How thick should I apply my conformal coating?


So, here is a question I am regularly asked. How thick should the conformal coating be on the circuit board?

Well, the simple answer is thick enough so the conformal coating works and protects the circuit board.

But not too thick as this can cause problems for the circuit board in the long term.

After all, the performance of the conformal coating is dependent on the thickness applied.

But, it is possible to quantify this a little more.


Help for determining the right conformal coating thickness

First off it’s probably best to use guidelines from International Standards like IPC A 610.

These standards specify the conformal coating thickness based upon the generic material types like acrylics, polyurethanes, and silicones.

Further, you can also reference this data against the material manufacturers technical recommendations.

Combining these two pieces of information should give you a target range for the conformal coating thickness.

However, ultimately, the coating thickness is down to the user.

How you decide if the conformal coating thickness is good enough is up to you. Too thin and you will not protect the circuit as effectively as you may need. Too thick and you could have reliability issues in the future. So, monitor your conformal coating thickness with care.
How you decide if the conformal coating thickness is good enough is up to you. Too thin and you will not protect the circuit as effectively as you may need. Too thick and you could have reliability issues in the future. So, monitor your conformal coating thickness with care.

So what do the IPC Standards recommend when considering conformal coating thickness?

The IPC A 610 standard defines ideal liquid conformal coating thickness values as:

  • Acrylic: 30-130μm
  • Polyurethane: 30-130μm
  • Silicone: 50-210μm

However, this is not the end of the story.

Using the target coating thicknesses as an absolute value can be problematic.

The reality is that the conformal coating thickness will vary massively across the circuit board due to many factors including the surface tension of the liquid, the surface energy of the board surface, the design of the board, the material properties and the application method used.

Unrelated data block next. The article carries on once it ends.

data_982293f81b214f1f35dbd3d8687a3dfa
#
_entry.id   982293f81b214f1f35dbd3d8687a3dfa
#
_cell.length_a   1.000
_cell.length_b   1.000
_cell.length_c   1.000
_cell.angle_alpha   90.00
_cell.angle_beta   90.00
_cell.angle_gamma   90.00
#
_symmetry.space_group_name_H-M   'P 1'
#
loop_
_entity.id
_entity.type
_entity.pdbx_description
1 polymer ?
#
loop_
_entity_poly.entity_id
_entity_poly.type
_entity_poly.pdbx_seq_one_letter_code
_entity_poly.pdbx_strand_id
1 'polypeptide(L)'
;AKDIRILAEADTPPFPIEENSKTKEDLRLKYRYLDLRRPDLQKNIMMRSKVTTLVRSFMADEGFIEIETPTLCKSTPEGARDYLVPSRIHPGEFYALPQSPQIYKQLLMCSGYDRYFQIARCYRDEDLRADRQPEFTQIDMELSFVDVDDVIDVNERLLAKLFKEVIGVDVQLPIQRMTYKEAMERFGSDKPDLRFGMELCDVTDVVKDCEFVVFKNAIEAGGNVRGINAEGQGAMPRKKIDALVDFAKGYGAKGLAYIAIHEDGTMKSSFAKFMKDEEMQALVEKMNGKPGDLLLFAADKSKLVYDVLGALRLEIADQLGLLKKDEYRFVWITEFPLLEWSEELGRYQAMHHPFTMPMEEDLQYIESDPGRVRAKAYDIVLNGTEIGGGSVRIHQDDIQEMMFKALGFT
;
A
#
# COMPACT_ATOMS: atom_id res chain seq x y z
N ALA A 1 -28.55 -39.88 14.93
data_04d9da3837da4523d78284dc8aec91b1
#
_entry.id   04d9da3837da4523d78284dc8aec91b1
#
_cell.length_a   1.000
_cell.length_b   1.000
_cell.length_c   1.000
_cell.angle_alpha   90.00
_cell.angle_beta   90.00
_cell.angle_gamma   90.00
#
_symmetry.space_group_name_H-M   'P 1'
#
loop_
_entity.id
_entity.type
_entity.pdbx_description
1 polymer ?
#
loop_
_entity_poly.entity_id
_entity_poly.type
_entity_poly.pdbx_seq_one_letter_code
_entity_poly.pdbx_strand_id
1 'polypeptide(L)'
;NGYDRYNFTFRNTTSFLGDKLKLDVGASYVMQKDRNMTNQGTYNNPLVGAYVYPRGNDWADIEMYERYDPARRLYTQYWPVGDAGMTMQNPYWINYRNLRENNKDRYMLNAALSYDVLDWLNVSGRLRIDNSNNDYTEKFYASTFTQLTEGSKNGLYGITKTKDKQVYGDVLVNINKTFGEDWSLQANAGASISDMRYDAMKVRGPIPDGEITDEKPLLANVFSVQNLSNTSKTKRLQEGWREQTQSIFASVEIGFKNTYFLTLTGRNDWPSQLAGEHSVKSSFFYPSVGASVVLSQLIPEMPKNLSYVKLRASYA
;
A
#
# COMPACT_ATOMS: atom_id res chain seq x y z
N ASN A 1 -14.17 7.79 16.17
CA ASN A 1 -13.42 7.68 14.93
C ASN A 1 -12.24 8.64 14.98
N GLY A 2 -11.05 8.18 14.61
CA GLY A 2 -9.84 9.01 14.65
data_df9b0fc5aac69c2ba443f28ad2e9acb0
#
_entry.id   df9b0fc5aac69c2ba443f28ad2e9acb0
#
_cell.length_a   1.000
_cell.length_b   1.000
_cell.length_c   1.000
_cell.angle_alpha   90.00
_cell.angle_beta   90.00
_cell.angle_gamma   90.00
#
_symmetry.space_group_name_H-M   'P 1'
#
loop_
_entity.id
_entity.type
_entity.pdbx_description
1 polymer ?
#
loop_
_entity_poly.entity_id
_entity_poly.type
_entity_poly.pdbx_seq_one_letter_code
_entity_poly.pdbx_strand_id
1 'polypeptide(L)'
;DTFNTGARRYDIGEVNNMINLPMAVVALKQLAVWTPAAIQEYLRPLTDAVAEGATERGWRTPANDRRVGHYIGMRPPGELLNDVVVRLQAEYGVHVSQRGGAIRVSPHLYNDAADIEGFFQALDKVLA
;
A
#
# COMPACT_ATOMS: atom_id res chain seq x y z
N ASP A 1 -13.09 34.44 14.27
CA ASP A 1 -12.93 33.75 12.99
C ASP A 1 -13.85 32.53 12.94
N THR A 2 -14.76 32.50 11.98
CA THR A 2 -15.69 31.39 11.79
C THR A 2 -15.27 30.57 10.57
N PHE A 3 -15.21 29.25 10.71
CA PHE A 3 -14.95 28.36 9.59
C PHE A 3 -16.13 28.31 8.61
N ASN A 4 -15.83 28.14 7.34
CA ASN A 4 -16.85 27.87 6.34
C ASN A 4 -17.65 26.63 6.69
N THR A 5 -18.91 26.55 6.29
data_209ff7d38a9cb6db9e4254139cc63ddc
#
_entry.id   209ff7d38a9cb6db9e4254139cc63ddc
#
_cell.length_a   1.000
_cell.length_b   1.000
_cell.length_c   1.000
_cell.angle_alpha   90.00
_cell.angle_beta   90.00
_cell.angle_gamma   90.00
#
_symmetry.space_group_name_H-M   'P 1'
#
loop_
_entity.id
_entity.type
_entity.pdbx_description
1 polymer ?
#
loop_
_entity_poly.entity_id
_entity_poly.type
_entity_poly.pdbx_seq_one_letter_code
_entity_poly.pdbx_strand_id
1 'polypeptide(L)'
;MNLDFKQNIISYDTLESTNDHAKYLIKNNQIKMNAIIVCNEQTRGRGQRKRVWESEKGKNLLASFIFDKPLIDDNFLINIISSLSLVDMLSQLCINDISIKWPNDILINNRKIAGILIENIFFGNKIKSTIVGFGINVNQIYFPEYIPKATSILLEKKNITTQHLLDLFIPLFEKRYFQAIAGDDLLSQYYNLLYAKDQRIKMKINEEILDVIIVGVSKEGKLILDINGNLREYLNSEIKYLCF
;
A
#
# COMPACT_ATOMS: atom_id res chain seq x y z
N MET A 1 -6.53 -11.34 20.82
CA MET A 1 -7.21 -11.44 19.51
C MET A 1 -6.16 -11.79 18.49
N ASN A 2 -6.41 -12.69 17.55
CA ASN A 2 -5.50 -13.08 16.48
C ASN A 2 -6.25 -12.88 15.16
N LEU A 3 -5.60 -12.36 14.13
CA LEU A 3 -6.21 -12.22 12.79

So, there may be areas on the board that could fall outside of the range where the coating thickness will be less or more than the ideal values.

Therefore, it is highly recommended that the range should be considered as an average value across the board for the conformal coating thickness.

In fact, the IPC go further and suggest using flat test coupons coated in the same way as the process you use for the circuit boards. Then, these test coupons are measured against the standards.

In the end how you decide if the coating thickness is good enough is up to you.

Too thin and you will not protect the circuit as effectively as you may need. Too thick and you could have reliability issues in the future.

So, monitor your conformal coating thickness with care.

Using the target coating thicknesses as an absolute value across the circuit board can be problematic. The reality is that the thickness will vary across the circuit board due to many factors including the surface tension of the liquid, the surface energy of the board surface, the design of the board, the material properties and the application method used.
Using the target coating thicknesses as an absolute value across the circuit board can be problematic. The reality is that the thickness will vary across the circuit board due to many factors including the surface tension of the liquid, the surface energy of the board surface, the design of the board, the material properties and the application method used.

Need to know more about measuring conformal coating thickness in your application process?

Contact us now and we can discuss how we can help you.

Give us a call at (+44) 1226 249019 or email your inquiries at sales@schservices.com


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